Heading into the final two weeks of Toronto’s municipal election we are faced with the sad reality that it seems that two right wing candidates are the front-runners for Mayor.
Olivia Chow’s campaign, which started with such great promise and was well ahead in the polls initially, has fizzled out terribly and its own logic of presenting itself as the only “winnable” alternative to Ford, as it did for many months, has come back to haunt it.
It planted the seed of “strategic voting” against Rob (and now Doug) Ford as an idea, but the tree has borne bitter fruit. Now that right wing and staunch conservative John Tory is ahead, he has become the “strategic” alternative to Ford.
Chow has taken a definite turn back to her left roots, but the damage, likely in part brought on by Conservative and Liberal advisers to her campaign, has been done.
Now the talk of strategic voting has shifted to voting for a reactionary-like Tory to prevent Doug Ford.
The logic of strategic voting is anathema to me and I have never supported it. It is antithetical to my politics and profoundly destructive to the project of building a new and truly left political movement.
A new Socialist or left movement cannot and will not arise as long as we accept the idea that getting the “lesser of evils” within the context of capitalism and austerity is the goal. All of the parties (and sadly Chow at first) play this card when they perceive it to be to their advantage and then, equally wrongly, often use the line that their opponents are all the same when it is not.
For many years, despite the decreasing reality of the claim, for example, we have had to endure NDP partisans bleating the line that the Liberals and Tories are identical and that the NDP are somehow radically different despite the fact that, given that all three are openly capitalist parties, this is simply absurd. Increasingly, the differences between the two “progressive” capitalist parties — the Liberals and the NDP — require a magnifying glass to find, and the NDP does not always benefit from the inspection.
As Judy Rebick put it in an excellent piece about why people with a feminist perspective should not support John Tory (without claiming Tory was analogous to Ford): “Don’t vote cynically, vote passionately.”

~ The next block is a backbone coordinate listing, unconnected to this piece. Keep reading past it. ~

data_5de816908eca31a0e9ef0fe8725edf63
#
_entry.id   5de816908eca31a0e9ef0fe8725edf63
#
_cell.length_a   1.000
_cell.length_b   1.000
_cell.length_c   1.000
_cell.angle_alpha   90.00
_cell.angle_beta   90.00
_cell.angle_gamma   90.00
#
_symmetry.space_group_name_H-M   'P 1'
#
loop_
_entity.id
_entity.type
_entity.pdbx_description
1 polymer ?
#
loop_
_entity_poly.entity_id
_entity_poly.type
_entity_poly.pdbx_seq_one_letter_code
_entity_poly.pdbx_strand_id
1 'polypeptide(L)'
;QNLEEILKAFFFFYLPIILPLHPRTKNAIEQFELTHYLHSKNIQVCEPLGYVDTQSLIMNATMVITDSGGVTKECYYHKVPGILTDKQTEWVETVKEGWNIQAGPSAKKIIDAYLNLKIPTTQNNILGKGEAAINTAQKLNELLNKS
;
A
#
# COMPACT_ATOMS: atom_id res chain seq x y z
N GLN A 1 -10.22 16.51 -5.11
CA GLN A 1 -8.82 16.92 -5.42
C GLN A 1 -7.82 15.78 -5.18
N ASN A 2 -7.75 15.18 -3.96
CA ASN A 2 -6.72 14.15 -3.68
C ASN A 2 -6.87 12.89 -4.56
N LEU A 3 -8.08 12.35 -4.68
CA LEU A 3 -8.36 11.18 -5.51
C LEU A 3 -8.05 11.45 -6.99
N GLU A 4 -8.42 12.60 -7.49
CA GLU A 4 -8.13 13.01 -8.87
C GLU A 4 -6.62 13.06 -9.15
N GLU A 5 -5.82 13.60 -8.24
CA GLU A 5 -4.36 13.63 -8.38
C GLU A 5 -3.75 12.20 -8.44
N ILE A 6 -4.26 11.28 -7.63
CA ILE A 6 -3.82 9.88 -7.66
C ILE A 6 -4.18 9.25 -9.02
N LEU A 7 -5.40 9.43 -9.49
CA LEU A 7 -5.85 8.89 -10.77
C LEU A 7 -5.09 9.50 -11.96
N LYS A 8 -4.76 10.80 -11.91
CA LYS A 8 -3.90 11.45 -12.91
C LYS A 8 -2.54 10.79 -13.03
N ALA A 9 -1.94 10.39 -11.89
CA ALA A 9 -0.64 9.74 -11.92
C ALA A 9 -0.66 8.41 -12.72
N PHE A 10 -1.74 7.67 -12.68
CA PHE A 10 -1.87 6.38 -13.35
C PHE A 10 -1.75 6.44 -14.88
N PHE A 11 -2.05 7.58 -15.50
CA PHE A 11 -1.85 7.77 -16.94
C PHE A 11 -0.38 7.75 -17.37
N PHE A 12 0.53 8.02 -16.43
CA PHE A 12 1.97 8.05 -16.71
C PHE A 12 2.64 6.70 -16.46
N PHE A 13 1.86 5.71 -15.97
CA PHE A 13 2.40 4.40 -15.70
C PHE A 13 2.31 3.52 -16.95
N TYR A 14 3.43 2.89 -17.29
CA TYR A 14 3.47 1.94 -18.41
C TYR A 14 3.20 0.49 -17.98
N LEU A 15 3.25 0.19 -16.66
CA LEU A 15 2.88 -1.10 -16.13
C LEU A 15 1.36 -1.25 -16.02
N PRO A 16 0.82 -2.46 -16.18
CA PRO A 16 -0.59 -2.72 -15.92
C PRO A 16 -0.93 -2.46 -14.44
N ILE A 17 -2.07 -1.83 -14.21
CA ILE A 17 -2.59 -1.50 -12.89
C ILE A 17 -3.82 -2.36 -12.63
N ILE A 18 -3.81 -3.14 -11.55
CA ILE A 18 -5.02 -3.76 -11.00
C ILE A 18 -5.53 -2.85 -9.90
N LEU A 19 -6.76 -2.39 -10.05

As a leftist running a leftist campaign for City Council in Etobicoke, I fully agree with this. Voting “strategically” always either benefits liberals or those who argue that marginal “differences” should be seen as significant.
But we must not, as leftists, present this at the expense of the truth or reality. We must never lose our insight and perspective that allows us to see that not all of our opponents represent the same class or ideological formations.
In many online forums, presumably to boost the campaign of Chow or others, I have seen left or progressive activists and partisans claim that Tory and Ford are “the same” — usually, though not always, with the proviso that Tory does not share Ford’s buffoonery, criminality or history of pandering to racist, misogynist and homophobic politics.
Sometimes it is even suggested that this makes Tory more “dangerous” as he will be more effective in implementing a corporate agenda than would Ford.
And this is likely true, but a corporate agenda is not the only agenda that is dangerous to our civil discourse and society and this line of reasoning inherently implies that the populist, racist, homophobic and misogynist politics — with its pronounced far right strands — that surrounds the Fords is somehow less or as threatening or destructive than Tory’s more “traditional” neo-conservatism.
It is not.
Rob and Doug Ford, it must be said, no longer (if they ever really did) represent the “mainstream” austerity agenda of Bay St. and Toronto’s business class in so far as such an agenda coherently existed in 2010 given that Ford’s main opponent at the time, George Smitherman, bears a striking ideological resemblance to John Tory.